Ozempic not tied to pancreatic cancer risk, study suggests

Ozempic and other glucagon-like peptide-1 receptor agonists are not linked to a higher risk of pancreatic cancer compared to insulin, according to a recent study

GLP-1s approved for Type 2 diabetes, including Ozempic, Trulicity and Rybelsus, have faced regulatory scrutiny for a range of side effects such as hair loss, aspiration and suicidal thoughts. A potential connection between GLP-1s and pancreatic cancer, though, was suggested to be unfounded in an Israel-based study of more than 500,000 adult patients.

Between 2009 — when GLP-1s became available in Israel — and 2017, the hazard risk for developing pancreatic cancer was similar among diabetes patients who took insulin compared to GLP-1 users. The risk rate for GLP-1s was 0.52, and insulin's risk rate was 0.75, according to the study.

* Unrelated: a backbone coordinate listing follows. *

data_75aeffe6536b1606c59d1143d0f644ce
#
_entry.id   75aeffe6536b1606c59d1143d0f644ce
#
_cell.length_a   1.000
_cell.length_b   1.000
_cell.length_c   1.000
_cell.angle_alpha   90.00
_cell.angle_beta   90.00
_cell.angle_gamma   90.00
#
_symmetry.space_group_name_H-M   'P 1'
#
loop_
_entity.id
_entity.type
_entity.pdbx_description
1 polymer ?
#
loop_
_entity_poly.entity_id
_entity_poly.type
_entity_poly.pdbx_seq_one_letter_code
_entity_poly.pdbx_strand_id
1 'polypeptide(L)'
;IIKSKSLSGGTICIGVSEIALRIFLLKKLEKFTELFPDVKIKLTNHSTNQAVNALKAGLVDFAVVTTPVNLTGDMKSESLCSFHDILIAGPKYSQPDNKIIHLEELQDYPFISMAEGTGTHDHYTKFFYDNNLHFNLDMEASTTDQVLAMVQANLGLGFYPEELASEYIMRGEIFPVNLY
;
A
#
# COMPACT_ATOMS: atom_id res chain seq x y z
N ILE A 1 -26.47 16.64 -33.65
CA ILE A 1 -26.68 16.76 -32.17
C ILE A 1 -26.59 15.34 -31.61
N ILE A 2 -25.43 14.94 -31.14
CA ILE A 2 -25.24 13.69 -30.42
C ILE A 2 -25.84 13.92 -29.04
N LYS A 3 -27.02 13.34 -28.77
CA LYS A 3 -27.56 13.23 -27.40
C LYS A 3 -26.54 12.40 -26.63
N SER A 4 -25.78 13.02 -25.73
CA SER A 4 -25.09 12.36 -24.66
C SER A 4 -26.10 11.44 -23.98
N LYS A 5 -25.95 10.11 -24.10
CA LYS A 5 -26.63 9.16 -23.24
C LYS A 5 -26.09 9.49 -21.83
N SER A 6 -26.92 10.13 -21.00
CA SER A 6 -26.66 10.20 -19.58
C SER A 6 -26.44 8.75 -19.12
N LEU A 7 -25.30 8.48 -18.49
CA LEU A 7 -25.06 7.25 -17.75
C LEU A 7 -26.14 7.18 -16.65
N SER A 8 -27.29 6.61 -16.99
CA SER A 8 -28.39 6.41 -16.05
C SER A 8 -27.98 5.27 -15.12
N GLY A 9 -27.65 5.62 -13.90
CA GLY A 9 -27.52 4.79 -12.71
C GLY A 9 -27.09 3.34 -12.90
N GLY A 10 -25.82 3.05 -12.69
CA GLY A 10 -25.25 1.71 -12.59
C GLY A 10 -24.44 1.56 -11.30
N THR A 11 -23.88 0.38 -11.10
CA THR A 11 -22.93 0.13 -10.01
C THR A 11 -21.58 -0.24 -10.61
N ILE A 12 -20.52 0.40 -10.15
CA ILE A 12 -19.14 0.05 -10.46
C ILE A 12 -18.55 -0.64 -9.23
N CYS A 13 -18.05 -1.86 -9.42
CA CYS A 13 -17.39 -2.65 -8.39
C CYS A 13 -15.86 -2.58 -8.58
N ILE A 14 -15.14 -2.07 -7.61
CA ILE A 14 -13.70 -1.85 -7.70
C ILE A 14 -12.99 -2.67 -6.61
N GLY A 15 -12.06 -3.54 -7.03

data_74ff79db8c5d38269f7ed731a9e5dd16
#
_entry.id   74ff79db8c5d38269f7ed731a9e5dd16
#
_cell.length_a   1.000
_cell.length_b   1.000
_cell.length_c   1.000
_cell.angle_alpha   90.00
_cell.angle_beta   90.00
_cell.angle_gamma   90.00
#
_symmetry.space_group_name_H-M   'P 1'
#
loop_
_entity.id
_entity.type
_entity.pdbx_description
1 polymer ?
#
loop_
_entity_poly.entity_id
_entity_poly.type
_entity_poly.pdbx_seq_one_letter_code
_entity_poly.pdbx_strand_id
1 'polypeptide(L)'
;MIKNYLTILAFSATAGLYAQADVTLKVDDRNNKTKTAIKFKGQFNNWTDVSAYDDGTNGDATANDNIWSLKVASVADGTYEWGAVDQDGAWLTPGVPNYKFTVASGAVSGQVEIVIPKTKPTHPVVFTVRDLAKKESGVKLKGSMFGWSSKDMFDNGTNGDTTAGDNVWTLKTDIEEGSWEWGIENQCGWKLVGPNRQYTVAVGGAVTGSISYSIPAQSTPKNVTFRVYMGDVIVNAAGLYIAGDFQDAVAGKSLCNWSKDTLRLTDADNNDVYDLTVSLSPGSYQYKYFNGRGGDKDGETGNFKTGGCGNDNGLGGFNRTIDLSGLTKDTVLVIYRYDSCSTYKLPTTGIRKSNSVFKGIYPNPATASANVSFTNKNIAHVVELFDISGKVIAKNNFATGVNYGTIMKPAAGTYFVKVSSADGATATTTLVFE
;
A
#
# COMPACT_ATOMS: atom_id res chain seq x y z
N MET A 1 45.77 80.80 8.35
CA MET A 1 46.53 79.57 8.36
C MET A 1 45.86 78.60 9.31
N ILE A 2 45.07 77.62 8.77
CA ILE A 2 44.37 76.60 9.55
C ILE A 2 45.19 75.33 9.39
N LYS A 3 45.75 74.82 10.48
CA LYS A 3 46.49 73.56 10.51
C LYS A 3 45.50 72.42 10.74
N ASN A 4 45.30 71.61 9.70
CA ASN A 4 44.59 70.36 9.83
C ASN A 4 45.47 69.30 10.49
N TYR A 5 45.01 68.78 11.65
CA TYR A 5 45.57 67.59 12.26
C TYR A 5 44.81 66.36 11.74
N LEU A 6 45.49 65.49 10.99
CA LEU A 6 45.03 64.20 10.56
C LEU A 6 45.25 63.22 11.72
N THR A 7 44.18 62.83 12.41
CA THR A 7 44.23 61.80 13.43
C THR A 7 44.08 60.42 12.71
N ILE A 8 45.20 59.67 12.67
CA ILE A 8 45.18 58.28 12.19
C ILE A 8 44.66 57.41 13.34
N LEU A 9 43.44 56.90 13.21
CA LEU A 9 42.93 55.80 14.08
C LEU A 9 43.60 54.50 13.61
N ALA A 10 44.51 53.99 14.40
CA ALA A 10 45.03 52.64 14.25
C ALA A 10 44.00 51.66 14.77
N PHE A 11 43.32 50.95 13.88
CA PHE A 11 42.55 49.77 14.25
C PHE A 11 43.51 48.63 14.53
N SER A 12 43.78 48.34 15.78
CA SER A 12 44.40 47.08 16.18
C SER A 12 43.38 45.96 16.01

About 33,000 patients took a GLP-1 and 106,000 used basal insulin. Of the 543,595 patient records part of the study, 1,665, or 0.31%, of the records indicated a pancreatic cancer diagnosis. 

The researchers concluded the safety risk was not supported, but said monitoring for pancreatic cancer risk beyond seven years is still required.

The results were published Jan. 4 in JAMA.

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